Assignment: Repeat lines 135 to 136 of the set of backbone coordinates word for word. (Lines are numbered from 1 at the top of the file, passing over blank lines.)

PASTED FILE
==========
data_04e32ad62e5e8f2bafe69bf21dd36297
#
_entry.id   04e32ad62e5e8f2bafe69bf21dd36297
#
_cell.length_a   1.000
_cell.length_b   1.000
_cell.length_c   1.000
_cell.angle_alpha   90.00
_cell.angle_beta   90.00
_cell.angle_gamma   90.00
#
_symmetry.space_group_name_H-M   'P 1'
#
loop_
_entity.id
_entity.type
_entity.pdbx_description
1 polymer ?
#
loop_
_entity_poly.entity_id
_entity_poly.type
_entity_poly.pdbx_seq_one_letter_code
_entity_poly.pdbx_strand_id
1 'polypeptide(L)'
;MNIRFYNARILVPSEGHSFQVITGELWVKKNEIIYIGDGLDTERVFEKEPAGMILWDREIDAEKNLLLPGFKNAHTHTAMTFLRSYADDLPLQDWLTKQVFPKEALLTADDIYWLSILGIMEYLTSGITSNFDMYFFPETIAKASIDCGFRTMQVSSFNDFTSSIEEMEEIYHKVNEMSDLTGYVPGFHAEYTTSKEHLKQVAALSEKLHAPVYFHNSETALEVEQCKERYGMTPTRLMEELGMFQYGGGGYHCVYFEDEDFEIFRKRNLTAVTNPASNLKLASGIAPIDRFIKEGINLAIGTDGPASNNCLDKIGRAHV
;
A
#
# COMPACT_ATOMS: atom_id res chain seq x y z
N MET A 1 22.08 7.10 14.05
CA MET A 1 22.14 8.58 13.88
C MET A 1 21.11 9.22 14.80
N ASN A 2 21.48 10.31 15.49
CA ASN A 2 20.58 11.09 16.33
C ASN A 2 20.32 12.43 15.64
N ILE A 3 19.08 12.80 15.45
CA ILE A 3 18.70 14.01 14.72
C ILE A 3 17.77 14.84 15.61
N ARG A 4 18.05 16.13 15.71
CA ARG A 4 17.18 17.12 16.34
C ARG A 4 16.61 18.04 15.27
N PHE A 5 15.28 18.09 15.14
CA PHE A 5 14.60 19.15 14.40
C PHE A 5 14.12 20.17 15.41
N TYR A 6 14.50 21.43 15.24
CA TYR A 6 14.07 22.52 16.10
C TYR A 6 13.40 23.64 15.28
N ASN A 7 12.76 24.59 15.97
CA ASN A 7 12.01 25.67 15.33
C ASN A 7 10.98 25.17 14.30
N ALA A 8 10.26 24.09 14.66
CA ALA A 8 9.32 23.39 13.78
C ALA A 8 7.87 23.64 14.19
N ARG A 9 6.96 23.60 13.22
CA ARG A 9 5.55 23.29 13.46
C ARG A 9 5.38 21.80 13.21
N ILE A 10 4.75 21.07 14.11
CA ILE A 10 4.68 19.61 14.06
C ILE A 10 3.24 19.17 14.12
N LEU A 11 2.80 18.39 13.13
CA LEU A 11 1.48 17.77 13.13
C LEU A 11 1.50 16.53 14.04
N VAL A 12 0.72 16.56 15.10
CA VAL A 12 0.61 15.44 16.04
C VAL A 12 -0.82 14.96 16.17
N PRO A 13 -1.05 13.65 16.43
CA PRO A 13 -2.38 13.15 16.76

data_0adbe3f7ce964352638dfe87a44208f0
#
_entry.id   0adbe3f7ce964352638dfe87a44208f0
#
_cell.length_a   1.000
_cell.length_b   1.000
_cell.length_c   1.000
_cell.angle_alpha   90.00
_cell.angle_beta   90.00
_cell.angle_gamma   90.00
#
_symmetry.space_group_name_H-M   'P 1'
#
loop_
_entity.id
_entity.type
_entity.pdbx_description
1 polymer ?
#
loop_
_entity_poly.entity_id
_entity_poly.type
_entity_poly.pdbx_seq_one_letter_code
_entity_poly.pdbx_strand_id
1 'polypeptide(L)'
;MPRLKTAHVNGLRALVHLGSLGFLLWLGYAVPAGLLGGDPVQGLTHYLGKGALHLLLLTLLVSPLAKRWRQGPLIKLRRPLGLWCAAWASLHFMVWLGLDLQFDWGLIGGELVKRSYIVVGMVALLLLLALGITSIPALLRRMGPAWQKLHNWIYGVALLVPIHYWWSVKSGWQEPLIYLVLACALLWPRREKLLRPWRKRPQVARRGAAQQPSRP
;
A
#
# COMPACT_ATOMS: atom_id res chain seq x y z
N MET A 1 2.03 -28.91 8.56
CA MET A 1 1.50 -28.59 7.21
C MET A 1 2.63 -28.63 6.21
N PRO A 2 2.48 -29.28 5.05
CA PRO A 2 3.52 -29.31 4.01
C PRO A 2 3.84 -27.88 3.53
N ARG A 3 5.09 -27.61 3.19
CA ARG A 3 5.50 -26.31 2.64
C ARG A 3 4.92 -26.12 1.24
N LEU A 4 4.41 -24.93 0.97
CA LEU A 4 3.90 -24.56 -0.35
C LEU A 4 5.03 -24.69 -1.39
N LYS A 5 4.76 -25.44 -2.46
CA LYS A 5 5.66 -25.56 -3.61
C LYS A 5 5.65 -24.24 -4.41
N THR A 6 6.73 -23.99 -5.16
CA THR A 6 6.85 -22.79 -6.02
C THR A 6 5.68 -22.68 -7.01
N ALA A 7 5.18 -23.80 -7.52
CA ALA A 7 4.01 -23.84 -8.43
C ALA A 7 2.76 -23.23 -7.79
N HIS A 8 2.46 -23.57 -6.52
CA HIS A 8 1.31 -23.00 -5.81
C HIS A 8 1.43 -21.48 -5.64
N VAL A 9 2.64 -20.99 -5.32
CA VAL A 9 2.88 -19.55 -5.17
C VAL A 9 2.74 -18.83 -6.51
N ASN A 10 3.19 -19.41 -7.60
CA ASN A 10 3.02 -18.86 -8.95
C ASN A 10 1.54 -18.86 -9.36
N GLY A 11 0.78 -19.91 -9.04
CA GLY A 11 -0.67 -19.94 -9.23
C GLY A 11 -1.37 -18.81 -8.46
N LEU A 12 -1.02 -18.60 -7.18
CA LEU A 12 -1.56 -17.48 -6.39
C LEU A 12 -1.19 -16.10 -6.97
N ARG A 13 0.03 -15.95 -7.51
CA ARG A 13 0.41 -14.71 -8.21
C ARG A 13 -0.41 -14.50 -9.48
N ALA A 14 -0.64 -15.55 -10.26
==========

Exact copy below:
N ARG A 13 0.03 -15.95 -7.51
CA ARG A 13 0.41 -14.71 -8.21